It's Getting Cold in here

Oros wants to help you make it through subzero temperatures without getting cold. Strangely enough, the company hopes to accomplish this goal by using a material that is 99.8% air. That may sound like a rather questionable choice, but it begins to make sense once you know what aerogel is.

Aerogel is one of the lightest solid materials known to man. And as chance would have it, it's also amazingly good as reducing heat transfer. This means that when it is used in clothing, what is cold (like the outside air) stays cold and what is hot (your body) stays hot.

In an interview, Michael Markesbery, co-founder of Oros, clarified, "Aerogel is an amazing insulator because it's the lowest thermal conductive solid on the fact, it's what NASA uses in outer space, where the temperature is only two degrees above absolute zero [-273ºC /459ºF]."

To that end, the jackets that Oros produces are lined with this material, which means that they aren't just super light-weight, they are also able to withstand remarkably cold temperatures (far colder than any of us are ever likely to encounter). In fact, aerogel is such a good thermal insulator that the insulation used inside the jackets is only a mere 3mm thick, which easily beats the other bulky coats on the market.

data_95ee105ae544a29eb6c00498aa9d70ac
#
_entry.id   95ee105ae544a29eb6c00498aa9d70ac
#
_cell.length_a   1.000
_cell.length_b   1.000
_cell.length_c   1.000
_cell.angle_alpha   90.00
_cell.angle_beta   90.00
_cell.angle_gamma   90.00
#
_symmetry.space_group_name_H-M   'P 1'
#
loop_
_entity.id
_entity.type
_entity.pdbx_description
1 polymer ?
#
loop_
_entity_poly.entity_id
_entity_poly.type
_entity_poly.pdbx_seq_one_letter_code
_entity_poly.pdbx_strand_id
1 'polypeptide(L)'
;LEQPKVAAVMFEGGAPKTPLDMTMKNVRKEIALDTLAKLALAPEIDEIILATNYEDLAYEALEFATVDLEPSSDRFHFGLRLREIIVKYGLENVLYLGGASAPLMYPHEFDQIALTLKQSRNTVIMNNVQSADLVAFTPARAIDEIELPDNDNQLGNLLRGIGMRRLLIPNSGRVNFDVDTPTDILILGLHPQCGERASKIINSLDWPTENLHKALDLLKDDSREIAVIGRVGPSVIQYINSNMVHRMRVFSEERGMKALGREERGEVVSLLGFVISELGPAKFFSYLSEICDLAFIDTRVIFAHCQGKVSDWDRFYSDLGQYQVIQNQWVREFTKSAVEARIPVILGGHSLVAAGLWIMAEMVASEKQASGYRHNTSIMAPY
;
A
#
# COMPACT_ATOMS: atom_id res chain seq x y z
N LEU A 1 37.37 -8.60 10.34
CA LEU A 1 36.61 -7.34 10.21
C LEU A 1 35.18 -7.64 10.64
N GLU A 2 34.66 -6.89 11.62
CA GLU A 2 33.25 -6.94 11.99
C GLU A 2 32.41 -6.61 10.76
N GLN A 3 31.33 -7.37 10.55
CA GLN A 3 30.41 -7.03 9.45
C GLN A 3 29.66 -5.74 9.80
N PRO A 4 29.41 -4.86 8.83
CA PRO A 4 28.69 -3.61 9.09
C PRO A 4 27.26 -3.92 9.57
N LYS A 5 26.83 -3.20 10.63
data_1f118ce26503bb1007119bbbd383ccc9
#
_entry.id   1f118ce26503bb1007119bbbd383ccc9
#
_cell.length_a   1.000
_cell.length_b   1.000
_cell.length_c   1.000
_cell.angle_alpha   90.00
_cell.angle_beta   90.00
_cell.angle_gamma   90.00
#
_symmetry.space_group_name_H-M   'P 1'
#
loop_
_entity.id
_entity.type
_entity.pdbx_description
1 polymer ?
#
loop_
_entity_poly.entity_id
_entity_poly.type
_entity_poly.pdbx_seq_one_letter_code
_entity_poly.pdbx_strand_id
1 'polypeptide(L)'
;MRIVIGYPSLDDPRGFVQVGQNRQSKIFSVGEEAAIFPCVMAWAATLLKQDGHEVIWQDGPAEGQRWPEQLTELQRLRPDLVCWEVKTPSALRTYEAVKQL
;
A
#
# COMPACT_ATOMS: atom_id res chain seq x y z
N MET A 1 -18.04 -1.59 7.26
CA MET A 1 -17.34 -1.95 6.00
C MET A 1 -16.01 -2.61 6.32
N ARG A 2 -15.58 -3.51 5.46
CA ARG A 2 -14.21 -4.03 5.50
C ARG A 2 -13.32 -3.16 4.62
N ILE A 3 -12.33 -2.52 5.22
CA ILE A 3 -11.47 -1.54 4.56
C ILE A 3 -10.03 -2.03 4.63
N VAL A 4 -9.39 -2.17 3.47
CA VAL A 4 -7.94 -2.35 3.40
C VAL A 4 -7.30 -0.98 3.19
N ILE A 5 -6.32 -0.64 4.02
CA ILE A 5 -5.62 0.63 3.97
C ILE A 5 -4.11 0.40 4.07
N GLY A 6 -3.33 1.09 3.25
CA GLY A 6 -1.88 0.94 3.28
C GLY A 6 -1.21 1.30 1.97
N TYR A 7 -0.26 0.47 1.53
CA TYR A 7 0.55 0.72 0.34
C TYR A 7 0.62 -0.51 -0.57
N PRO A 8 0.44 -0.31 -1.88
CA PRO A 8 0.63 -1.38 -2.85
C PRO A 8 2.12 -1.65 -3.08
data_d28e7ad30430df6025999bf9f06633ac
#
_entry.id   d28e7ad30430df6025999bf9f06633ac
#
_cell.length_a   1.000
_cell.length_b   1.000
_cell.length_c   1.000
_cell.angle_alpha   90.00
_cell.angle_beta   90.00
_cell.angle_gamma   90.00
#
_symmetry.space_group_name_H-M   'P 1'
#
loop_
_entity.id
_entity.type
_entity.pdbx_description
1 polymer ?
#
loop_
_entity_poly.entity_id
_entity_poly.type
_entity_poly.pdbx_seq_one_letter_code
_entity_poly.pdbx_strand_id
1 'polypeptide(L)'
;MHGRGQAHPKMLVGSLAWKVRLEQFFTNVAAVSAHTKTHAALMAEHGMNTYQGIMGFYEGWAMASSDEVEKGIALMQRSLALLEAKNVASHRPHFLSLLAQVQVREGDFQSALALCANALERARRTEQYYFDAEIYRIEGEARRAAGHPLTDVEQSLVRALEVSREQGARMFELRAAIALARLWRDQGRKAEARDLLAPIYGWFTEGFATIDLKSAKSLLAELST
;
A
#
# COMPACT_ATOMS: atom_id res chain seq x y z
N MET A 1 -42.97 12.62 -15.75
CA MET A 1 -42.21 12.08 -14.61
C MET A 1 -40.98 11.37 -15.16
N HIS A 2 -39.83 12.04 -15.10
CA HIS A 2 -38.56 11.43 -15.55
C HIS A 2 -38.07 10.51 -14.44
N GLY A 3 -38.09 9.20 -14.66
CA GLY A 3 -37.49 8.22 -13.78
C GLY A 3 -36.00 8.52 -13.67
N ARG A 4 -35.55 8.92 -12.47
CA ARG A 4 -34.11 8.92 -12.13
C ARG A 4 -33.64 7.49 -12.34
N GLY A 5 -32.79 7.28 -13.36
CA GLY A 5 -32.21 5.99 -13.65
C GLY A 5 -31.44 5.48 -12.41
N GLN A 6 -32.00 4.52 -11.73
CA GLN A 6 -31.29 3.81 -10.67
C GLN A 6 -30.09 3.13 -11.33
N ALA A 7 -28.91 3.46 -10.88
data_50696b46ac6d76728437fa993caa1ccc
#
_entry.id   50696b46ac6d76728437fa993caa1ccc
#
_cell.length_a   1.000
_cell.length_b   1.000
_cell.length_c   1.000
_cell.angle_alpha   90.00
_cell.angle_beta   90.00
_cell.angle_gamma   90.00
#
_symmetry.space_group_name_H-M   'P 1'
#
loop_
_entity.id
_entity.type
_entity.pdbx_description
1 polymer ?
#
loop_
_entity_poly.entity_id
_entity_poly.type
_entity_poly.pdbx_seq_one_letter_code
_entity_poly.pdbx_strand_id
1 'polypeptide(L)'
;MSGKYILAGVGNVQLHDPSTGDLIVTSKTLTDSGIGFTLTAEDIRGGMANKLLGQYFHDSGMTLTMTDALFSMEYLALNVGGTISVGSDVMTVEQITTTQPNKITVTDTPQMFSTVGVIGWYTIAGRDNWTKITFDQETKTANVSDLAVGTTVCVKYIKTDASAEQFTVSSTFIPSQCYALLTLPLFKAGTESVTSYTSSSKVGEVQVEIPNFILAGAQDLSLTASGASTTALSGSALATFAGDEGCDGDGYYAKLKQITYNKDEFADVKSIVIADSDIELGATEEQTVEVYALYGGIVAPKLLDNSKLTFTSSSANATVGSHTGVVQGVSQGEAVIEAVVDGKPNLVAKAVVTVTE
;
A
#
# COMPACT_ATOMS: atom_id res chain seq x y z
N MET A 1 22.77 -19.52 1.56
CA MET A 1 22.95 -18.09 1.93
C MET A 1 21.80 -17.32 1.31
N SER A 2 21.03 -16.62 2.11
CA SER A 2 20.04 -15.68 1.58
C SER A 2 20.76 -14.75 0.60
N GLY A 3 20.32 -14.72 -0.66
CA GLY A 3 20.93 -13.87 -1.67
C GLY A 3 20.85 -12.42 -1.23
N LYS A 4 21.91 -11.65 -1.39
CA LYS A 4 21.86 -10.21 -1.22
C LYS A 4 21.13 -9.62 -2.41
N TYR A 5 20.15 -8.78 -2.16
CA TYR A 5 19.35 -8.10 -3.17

Image credit: Oros
Raining Nitrogen

Markesberyis so confident in his product that he even donned the suit and allowed himself to be blasted with liquid nitrogen, which reaches a deadly -196ºC (-320ºF). Though to be fair, when I spoke with him, Markesbery noted that he did feel a little trepidation before he did it the first time.

Liquid nitrogen is so cold that any direct contact with the material results in instantaneous frostbite. Touch enough of it, and things will go downhill for you very quickly. But not only did Markesbery manage to keep from freezing himself, even when they blasted him with the liquid nitrogen directly on the sensor, the jacket kept things inside at a balmy 32.8ºC (91.1ºF).

Check out the video below for fun with liquid nitrogen (note: absolutely do not try this yourself).

Oh, Then There's the Graphene

If that's not enough, Oros also uses graphene in their design.

If you aren't farmilar with the material, graphene is an atom-thick layer of carbon that is structured in a honeycomb pattern. Ultimately, it was the thinnest material in the world, yet it had a strength that is hundreds of times better than steel. More interestingly, its unique structure also gives it the ability to conduct and transmit electrons up to 250 times that of silicon.

Markesbery notes that, while aerogel is the best insulator we've discovered, graphene is the world's best conductor.

To that end, in the gloves, graphene is placed on the inner side (close to your hand) and aerogel is used on the outside. Thus, the graphene warms as a result of your body temperature, creating a kind of "batteryless self-heating mechanism," and the aerogel stops the heat from going anywhere.

When I asked Markesbery about dying of a heat stroke as a result of the design, he was quick to note that the graphene is only used in the gloves (partially because of the cost of the material and partially because of overheating concerns). He went on to explain that a number of standard "breathability" features are built in to ensure that you stay warm, but not uncomfortably so.

You can get your gear here.

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